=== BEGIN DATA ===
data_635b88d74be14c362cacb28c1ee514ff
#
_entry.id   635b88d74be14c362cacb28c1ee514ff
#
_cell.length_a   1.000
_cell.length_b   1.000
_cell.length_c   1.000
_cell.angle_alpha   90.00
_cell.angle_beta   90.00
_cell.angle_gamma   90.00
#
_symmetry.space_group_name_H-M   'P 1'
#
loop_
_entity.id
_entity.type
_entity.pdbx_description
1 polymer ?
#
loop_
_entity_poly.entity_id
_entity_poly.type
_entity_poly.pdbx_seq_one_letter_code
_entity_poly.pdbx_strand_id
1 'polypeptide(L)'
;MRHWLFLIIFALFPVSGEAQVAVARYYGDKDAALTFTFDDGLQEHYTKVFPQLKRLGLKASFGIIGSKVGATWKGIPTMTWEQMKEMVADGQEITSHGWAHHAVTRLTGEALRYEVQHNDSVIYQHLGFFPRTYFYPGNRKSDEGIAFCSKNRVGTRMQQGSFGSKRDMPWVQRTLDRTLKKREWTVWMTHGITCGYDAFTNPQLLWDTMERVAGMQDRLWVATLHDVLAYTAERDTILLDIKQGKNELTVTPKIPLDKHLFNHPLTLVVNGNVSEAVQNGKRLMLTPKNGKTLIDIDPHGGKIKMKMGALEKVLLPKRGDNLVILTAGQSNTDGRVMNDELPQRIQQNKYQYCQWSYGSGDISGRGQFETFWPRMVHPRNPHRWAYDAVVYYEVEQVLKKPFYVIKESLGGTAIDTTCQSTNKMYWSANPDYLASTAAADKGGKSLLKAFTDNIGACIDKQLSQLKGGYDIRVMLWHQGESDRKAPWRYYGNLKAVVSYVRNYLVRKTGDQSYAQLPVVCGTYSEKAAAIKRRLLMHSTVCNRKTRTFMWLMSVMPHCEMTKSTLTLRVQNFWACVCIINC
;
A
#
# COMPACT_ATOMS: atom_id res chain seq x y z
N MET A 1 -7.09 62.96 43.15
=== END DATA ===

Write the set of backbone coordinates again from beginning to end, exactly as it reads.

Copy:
data_635b88d74be14c362cacb28c1ee514ff
#
_entry.id   635b88d74be14c362cacb28c1ee514ff
#
_cell.length_a   1.000
_cell.length_b   1.000
_cell.length_c   1.000
_cell.angle_alpha   90.00
_cell.angle_beta   90.00
_cell.angle_gamma   90.00
#
_symmetry.space_group_name_H-M   'P 1'
#
loop_
_entity.id
_entity.type
_entity.pdbx_description
1 polymer ?
#
loop_
_entity_poly.entity_id
_entity_poly.type
_entity_poly.pdbx_seq_one_letter_code
_entity_poly.pdbx_strand_id
1 'polypeptide(L)'
;MRHWLFLIIFALFPVSGEAQVAVARYYGDKDAALTFTFDDGLQEHYTKVFPQLKRLGLKASFGIIGSKVGATWKGIPTMTWEQMKEMVADGQEITSHGWAHHAVTRLTGEALRYEVQHNDSVIYQHLGFFPRTYFYPGNRKSDEGIAFCSKNRVGTRMQQGSFGSKRDMPWVQRTLDRTLKKREWTVWMTHGITCGYDAFTNPQLLWDTMERVAGMQDRLWVATLHDVLAYTAERDTILLDIKQGKNELTVTPKIPLDKHLFNHPLTLVVNGNVSEAVQNGKRLMLTPKNGKTLIDIDPHGGKIKMKMGALEKVLLPKRGDNLVILTAGQSNTDGRVMNDELPQRIQQNKYQYCQWSYGSGDISGRGQFETFWPRMVHPRNPHRWAYDAVVYYEVEQVLKKPFYVIKESLGGTAIDTTCQSTNKMYWSANPDYLASTAAADKGGKSLLKAFTDNIGACIDKQLSQLKGGYDIRVMLWHQGESDRKAPWRYYGNLKAVVSYVRNYLVRKTGDQSYAQLPVVCGTYSEKAAAIKRRLLMHSTVCNRKTRTFMWLMSVMPHCEMTKSTLTLRVQNFWACVCIINC
;
A
#
# COMPACT_ATOMS: atom_id res chain seq x y z
N MET A 1 -7.09 62.96 43.15